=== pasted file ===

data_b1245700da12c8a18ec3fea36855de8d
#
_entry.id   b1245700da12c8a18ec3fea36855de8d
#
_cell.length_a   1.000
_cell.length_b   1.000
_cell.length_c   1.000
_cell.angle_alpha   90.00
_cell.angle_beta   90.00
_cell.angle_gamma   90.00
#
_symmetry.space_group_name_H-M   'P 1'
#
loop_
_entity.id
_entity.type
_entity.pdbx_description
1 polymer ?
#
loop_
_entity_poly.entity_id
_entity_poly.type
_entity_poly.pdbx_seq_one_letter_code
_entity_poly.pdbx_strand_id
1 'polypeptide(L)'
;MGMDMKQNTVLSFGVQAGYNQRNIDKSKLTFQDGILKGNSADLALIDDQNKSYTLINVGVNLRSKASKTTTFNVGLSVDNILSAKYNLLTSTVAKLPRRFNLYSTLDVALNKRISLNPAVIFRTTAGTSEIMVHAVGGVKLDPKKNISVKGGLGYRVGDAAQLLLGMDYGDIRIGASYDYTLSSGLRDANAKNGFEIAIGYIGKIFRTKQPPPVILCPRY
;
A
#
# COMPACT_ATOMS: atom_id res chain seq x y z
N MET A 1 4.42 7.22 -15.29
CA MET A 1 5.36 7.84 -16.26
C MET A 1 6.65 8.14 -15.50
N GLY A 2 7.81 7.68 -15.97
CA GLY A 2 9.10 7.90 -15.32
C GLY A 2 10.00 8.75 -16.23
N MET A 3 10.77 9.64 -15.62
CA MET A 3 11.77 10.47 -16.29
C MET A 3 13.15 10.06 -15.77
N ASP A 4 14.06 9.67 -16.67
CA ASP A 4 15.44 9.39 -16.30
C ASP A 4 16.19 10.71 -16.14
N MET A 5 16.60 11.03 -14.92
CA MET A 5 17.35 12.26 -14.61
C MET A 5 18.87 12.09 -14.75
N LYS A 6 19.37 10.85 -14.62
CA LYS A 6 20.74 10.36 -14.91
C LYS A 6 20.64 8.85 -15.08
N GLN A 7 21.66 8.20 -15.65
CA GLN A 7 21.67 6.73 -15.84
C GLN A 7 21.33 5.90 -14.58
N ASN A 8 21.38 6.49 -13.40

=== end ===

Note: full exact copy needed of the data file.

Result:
data_b1245700da12c8a18ec3fea36855de8d
#
_entry.id   b1245700da12c8a18ec3fea36855de8d
#
_cell.length_a   1.000
_cell.length_b   1.000
_cell.length_c   1.000
_cell.angle_alpha   90.00
_cell.angle_beta   90.00
_cell.angle_gamma   90.00
#
_symmetry.space_group_name_H-M   'P 1'
#
loop_
_entity.id
_entity.type
_entity.pdbx_description
1 polymer ?
#
loop_
_entity_poly.entity_id
_entity_poly.type
_entity_poly.pdbx_seq_one_letter_code
_entity_poly.pdbx_strand_id
1 'polypeptide(L)'
;MGMDMKQNTVLSFGVQAGYNQRNIDKSKLTFQDGILKGNSADLALIDDQNKSYTLINVGVNLRSKASKTTTFNVGLSVDNILSAKYNLLTSTVAKLPRRFNLYSTLDVALNKRISLNPAVIFRTTAGTSEIMVHAVGGVKLDPKKNISVKGGLGYRVGDAAQLLLGMDYGDIRIGASYDYTLSSGLRDANAKNGFEIAIGYIGKIFRTKQPPPVILCPRY
;
A
#
# COMPACT_ATOMS: atom_id res chain seq x y z
N MET A 1 4.42 7.22 -15.29
CA MET A 1 5.36 7.84 -16.26
C MET A 1 6.65 8.14 -15.50
N GLY A 2 7.81 7.68 -15.97
CA GLY A 2 9.10 7.90 -15.32
C GLY A 2 10.00 8.75 -16.23
N MET A 3 10.77 9.64 -15.62
CA MET A 3 11.77 10.47 -16.29
C MET A 3 13.15 10.06 -15.77
N ASP A 4 14.06 9.67 -16.67
CA ASP A 4 15.44 9.39 -16.30
C ASP A 4 16.19 10.71 -16.14
N MET A 5 16.60 11.03 -14.92
CA MET A 5 17.35 12.26 -14.61
C MET A 5 18.87 12.09 -14.75
N LYS A 6 19.37 10.85 -14.62
CA LYS A 6 20.74 10.36 -14.91
C LYS A 6 20.64 8.85 -15.08
N GLN A 7 21.66 8.20 -15.65
CA GLN A 7 21.67 6.73 -15.84
C GLN A 7 21.33 5.90 -14.58
N ASN A 8 21.38 6.49 -13.40